School library blog value As a former librarian in a small independent school with a newly established library, one of my more time-consuming tasks was promoting the library to staff and students. Actually, I spent most of my time promoting the library to the staff. The kids knew about the library - it was the place that had all the computers, and the comfy chairs. Social media merits I’m sure you’re aware of all the latest social media fads, and by now may be a little tired of hearing about all of them. When you begin to consider the different forms of social media (eg Twitter and social networking sites such as Facebook, blogs etc) on their own merits, it becomes evident that, when used correctly, there can be considerable advantages associated with them. SCIS blog page Communicate more effectively Knowledge management Blogs can be more than just a virtual noticeboard or newsletter, even when they are ostensibly assigned that function. Emily Pyers Former school librarian, SCIS cataloguer and SCIS blog contributer

Welcome to the Newbery Medal Home Page! Click here for Newbery Medal and Honor Books, 1922-Present The Newbery Medal was named for eighteenth-century British bookseller John Newbery. It is awarded annually by the Association for Library Service to Children, a division of the American Library Association, to the author of the most distinguished contribution to American literature for children. 2018 Medal Winner Hello, Universe, written by Erin Entrada Kelly, published by Greenwillow Books, an imprint of HarperCollins Publishers. Filipino folklore and real life converge at the bottom of a well. “This reading community celebrates the panoply of American literature for children published in 2017. 2018 Honor Books Crown: An Ode to the Fresh Cut, written by Derrick Barnes, illustrated by Gordon C. A boy walks into a barbershop; a prince walks out. Long Way Down, written by Jason Reynolds and published by Atheneum, an imprint of Simon & Schuster Children’s Publishing Division, a Caitlyn Dlouhy Book “I am learning to speak.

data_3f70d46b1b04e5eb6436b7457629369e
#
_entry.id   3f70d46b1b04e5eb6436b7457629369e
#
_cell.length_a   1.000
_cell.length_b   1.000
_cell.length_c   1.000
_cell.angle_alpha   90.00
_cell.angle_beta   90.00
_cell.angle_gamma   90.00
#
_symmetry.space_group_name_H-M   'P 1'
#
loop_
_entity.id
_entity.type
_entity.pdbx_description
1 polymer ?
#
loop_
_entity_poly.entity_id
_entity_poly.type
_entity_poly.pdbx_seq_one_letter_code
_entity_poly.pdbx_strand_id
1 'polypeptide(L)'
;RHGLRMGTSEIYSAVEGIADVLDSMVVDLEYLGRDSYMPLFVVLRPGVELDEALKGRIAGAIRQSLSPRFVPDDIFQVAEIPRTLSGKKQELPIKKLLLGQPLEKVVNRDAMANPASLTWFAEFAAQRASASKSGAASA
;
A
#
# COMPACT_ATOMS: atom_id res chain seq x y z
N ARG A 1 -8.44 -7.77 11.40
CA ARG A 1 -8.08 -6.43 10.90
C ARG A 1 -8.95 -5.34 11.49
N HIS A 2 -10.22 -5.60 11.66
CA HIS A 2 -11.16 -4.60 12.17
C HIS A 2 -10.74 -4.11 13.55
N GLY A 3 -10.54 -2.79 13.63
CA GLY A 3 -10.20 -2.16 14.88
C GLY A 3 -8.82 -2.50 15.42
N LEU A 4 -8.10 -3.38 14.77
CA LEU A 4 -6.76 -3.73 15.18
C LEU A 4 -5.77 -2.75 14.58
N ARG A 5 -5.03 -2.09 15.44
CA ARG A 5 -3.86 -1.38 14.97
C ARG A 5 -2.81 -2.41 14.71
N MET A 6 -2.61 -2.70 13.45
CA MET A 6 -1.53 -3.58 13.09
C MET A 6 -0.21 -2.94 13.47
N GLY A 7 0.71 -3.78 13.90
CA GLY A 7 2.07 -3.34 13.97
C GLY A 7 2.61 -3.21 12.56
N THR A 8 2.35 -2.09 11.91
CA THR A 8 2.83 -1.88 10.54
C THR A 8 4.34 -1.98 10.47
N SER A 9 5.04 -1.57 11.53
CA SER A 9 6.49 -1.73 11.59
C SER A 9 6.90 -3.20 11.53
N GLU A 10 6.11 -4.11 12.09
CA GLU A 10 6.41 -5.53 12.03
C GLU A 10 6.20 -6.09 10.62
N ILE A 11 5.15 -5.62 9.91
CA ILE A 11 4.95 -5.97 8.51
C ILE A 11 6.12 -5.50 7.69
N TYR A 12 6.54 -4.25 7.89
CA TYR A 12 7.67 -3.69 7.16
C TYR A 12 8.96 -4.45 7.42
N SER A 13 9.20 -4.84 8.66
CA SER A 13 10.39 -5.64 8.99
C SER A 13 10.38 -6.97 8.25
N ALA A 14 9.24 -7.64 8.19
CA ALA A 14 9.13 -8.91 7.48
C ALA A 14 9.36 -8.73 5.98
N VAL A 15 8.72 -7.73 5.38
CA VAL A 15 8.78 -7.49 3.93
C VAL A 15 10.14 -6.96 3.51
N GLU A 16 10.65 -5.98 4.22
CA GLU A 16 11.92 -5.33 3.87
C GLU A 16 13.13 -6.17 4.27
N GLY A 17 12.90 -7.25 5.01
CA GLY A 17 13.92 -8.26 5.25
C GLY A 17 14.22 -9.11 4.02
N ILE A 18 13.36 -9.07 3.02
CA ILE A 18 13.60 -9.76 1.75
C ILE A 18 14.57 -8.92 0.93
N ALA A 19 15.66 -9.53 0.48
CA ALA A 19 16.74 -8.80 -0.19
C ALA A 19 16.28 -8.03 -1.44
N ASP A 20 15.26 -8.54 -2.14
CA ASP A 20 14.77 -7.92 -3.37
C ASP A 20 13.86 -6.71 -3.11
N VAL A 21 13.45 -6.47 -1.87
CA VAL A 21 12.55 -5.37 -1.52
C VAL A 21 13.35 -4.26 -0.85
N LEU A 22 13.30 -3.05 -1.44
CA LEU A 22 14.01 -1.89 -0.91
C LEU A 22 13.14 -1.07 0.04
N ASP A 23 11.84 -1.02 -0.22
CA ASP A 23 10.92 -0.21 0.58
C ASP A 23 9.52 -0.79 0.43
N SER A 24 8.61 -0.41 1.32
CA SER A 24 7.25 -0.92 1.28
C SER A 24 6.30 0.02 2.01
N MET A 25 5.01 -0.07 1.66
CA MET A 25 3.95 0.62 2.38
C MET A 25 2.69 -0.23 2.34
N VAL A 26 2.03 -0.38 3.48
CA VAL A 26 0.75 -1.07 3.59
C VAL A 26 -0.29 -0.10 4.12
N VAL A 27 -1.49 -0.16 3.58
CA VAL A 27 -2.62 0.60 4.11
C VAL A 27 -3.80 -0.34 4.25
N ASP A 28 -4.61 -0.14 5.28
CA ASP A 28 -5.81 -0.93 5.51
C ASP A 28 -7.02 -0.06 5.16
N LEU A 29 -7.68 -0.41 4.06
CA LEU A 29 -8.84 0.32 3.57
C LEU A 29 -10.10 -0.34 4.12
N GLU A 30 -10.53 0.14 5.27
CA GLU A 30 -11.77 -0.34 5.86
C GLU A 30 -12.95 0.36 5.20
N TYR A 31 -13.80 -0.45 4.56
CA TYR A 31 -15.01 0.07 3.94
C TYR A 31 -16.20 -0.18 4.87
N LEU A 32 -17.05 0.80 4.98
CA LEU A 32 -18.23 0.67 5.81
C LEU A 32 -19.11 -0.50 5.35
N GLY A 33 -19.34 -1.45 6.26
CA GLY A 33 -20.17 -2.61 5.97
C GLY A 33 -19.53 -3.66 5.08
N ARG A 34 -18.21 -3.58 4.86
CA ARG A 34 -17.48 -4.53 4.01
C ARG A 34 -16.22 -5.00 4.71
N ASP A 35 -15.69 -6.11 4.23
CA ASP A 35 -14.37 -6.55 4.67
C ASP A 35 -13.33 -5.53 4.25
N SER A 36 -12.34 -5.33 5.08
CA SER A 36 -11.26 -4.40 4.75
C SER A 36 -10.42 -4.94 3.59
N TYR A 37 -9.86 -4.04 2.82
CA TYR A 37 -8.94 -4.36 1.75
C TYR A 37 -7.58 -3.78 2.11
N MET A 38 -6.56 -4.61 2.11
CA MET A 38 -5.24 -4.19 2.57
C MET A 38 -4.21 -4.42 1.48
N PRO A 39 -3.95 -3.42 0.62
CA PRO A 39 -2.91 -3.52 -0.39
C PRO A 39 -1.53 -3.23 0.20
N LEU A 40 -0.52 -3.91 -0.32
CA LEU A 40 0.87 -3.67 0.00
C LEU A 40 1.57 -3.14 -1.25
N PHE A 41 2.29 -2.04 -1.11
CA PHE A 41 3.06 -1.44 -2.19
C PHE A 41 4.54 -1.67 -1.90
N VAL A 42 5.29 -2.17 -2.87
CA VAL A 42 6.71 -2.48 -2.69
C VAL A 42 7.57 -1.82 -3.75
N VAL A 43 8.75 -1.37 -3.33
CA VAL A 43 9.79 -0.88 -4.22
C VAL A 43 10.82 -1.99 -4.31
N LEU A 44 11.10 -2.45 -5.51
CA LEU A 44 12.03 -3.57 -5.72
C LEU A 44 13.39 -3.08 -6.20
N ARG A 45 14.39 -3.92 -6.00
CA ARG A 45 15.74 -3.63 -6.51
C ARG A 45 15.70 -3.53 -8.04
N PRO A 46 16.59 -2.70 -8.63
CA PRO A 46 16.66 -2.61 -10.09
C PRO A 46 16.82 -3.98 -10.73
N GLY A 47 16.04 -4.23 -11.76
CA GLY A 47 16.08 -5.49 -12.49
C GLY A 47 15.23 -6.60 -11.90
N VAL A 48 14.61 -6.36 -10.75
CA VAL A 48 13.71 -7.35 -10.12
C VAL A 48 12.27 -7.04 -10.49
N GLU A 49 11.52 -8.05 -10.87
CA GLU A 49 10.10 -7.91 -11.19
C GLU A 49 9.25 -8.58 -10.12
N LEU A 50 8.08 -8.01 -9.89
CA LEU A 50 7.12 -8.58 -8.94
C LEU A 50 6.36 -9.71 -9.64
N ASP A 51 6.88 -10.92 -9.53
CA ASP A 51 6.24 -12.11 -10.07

The Book Fairy-Goddess Neil Gaiman: Why our future depends on libraries, reading and daydreaming It’s important for people to tell you what side they are on and why, and whether they might be biased. A declaration of members’ interests, of a sort. So, I am going to be talking to you about reading. And I am biased, obviously and enormously: I’m an author, often an author of fiction. So I’m biased as a writer. And I’m here giving this talk tonight, under the auspices of the Reading Agency: a charity whose mission is to give everyone an equal chance in life by helping people become confident and enthusiastic readers. And it’s that change, and that act of reading that I’m here to talk about tonight. I was once in New York, and I listened to a talk about the building of private prisons – a huge growth industry in America. It’s not one to one: you can’t say that a literate society has no criminality. And I think some of those correlations, the simplest, come from something very simple. Fiction has two uses. I don’t think there is such a thing as a bad book for children. It’s tosh.